Format: In a recent Format interview, Krudmartâ€™s Steve says, 10 Deepâ€™s clothing is top quality in design and materials. He adds that 10 Deep captures high quality, but is reasonably priced. How can 10 Deep maintain the highest quality and charge reasonable prices?
Scott: The same way weâ€™ve done it forever! Thatâ€™s another thing, a lot of shit you see out there with streetwear brands charging $50 or $100 for T-shirts is arbitrary. Again, thatâ€™s about the cool guy club. Me, I donâ€™t give a fuck about that â€“ Iâ€™m trying to make clothes that look good and I want people to wear them if they like them. 10 Deep keeps its prices where they need to be for us to make money. Itâ€™s not like weâ€™re skimping on our margins. Iâ€™m making stuff people like and that I like. Iâ€™m not trying to gouge prices and make people feel theyâ€™re better than the next person, because they spent $500 on their sweatshirt. To me, the dude that goes out and is wearing a $500 sweatshirt or $500 jeans is a fucking jackass.
Itâ€™s absolutely ridiculous to me and donâ€™t want to be a part of that. I want people to feel good about 10 Deep, because they like the way it looks or the idea it presents; not because it costs a ridiculous amount of money. There was that time when all of our shit was being resold, specifically, the Chain Gang print, and they were going for $300 on EBay. Meanwhile, 10 Deep was wholesaling them to stores for $43 so they could be $86 in the store. I think that perception of the product was great, but it also made me feel like when I saw a person wearing it in an extra cocky fashion it looked bad to me. It looked corny, because thatâ€™s not what Iâ€™m about. I donâ€™t think what 10 Deep does is cheap, by any means, I just try to provide products at a reasonable price. There is no fucking way Iâ€™m going to spend $200 on a hoodie, so we canâ€™t make that for our customers and expect them to pay that.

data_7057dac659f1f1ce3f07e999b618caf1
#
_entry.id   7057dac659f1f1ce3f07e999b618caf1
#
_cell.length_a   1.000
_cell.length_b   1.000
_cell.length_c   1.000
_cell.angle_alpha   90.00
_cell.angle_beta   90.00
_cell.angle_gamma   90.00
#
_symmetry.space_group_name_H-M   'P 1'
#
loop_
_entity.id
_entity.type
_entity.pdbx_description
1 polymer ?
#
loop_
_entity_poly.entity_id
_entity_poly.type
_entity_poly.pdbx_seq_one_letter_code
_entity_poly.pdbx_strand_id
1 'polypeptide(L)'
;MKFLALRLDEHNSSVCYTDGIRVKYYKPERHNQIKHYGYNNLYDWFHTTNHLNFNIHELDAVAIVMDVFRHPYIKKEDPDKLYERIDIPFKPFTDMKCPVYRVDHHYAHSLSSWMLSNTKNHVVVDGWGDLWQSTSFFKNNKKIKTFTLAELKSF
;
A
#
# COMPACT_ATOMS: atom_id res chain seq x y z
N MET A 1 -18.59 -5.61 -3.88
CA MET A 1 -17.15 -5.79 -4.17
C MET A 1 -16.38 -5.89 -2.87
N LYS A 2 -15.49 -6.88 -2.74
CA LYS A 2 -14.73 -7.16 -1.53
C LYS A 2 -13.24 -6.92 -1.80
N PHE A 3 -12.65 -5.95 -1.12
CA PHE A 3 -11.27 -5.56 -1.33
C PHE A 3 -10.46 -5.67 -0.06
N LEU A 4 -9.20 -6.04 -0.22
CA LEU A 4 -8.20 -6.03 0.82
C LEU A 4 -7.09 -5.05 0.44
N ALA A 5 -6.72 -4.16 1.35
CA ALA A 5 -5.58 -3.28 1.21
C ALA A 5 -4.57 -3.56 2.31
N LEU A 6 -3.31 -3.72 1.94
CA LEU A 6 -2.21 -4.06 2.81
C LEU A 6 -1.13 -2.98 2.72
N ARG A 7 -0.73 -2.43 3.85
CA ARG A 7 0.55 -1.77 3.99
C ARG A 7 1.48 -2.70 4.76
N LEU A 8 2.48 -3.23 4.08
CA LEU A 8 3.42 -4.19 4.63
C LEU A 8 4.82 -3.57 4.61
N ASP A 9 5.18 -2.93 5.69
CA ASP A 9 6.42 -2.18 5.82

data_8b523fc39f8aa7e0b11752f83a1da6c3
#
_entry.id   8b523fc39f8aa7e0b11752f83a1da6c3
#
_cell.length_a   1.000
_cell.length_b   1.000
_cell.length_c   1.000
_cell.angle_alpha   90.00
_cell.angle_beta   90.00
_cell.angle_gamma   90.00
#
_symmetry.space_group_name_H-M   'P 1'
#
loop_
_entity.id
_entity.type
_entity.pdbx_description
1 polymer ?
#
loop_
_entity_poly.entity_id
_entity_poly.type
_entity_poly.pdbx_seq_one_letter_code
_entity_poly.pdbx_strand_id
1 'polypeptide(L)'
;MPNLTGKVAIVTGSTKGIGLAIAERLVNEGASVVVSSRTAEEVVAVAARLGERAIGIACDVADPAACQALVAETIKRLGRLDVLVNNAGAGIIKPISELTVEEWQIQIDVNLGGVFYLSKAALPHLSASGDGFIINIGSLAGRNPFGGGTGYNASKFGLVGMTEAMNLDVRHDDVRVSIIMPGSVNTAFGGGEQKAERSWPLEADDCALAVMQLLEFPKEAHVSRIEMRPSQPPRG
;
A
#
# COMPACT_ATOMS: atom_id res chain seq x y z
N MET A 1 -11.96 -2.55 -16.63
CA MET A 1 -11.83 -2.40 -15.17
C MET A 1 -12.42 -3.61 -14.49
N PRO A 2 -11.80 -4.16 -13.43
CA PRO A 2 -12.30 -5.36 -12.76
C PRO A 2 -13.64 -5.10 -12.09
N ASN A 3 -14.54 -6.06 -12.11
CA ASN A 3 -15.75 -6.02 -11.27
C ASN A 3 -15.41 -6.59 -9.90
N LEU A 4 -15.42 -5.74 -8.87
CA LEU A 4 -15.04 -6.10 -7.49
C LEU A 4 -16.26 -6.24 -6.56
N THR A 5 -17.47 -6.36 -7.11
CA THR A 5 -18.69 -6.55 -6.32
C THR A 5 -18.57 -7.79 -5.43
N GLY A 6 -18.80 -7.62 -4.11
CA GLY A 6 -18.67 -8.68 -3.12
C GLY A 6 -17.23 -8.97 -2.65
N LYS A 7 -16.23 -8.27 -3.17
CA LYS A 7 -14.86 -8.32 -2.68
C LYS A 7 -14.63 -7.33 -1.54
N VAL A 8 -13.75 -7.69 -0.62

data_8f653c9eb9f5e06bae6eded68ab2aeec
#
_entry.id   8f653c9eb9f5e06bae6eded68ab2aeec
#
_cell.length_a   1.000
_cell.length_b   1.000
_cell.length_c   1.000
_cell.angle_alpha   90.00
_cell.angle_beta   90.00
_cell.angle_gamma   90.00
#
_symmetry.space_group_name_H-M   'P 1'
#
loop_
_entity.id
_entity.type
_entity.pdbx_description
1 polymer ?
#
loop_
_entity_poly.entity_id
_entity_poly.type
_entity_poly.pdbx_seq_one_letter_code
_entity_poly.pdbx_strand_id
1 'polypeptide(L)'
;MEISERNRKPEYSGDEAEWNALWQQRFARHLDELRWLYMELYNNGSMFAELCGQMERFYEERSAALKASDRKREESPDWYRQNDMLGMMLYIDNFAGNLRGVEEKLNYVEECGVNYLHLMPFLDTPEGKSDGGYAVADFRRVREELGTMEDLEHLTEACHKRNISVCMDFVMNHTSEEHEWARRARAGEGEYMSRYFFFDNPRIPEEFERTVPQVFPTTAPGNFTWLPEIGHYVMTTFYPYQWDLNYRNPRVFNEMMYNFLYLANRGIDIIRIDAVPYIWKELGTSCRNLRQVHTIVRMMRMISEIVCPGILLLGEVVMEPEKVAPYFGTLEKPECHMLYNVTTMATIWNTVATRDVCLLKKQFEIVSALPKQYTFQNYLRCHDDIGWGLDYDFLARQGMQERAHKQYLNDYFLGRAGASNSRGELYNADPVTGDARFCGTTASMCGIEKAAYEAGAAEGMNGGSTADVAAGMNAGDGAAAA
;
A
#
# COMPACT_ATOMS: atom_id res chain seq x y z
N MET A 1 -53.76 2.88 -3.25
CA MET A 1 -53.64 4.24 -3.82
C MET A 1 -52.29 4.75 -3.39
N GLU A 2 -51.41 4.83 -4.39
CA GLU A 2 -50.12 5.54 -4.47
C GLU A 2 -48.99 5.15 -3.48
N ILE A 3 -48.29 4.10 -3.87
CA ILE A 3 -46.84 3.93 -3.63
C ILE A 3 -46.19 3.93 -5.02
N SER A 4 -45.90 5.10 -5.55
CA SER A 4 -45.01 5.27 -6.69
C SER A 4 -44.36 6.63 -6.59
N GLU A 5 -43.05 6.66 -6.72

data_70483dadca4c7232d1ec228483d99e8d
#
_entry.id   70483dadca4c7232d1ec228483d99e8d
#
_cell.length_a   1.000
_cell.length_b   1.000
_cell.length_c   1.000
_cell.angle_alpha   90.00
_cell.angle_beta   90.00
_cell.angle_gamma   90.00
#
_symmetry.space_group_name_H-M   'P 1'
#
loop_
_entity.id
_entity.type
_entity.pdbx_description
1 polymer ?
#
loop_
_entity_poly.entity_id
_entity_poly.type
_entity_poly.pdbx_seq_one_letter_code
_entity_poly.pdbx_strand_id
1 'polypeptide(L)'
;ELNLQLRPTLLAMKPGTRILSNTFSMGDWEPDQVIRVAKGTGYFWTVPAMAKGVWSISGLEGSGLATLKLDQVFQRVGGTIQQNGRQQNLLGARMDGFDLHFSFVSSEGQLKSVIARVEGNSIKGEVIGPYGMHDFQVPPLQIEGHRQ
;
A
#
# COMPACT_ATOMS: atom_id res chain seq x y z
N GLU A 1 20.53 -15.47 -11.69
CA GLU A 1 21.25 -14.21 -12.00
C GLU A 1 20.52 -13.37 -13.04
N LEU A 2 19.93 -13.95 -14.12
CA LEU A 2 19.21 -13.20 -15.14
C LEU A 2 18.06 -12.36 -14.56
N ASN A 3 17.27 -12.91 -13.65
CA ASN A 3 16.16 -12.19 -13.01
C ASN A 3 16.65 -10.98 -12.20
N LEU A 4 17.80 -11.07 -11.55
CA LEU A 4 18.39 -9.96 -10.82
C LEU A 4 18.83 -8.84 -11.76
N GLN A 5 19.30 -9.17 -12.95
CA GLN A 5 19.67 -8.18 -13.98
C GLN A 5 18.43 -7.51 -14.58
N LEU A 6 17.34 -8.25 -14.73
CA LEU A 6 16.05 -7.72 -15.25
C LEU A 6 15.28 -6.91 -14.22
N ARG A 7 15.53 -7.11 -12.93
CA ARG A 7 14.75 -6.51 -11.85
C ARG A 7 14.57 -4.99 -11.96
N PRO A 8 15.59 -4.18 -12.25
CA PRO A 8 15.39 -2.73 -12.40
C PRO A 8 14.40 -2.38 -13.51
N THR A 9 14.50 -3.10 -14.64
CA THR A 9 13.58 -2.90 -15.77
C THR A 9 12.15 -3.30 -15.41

Format: 10 Deep has been in operation since 1995. The brand has spearheaded an industry that is relatively young. In what ways have the streetwear industry changed since 1995?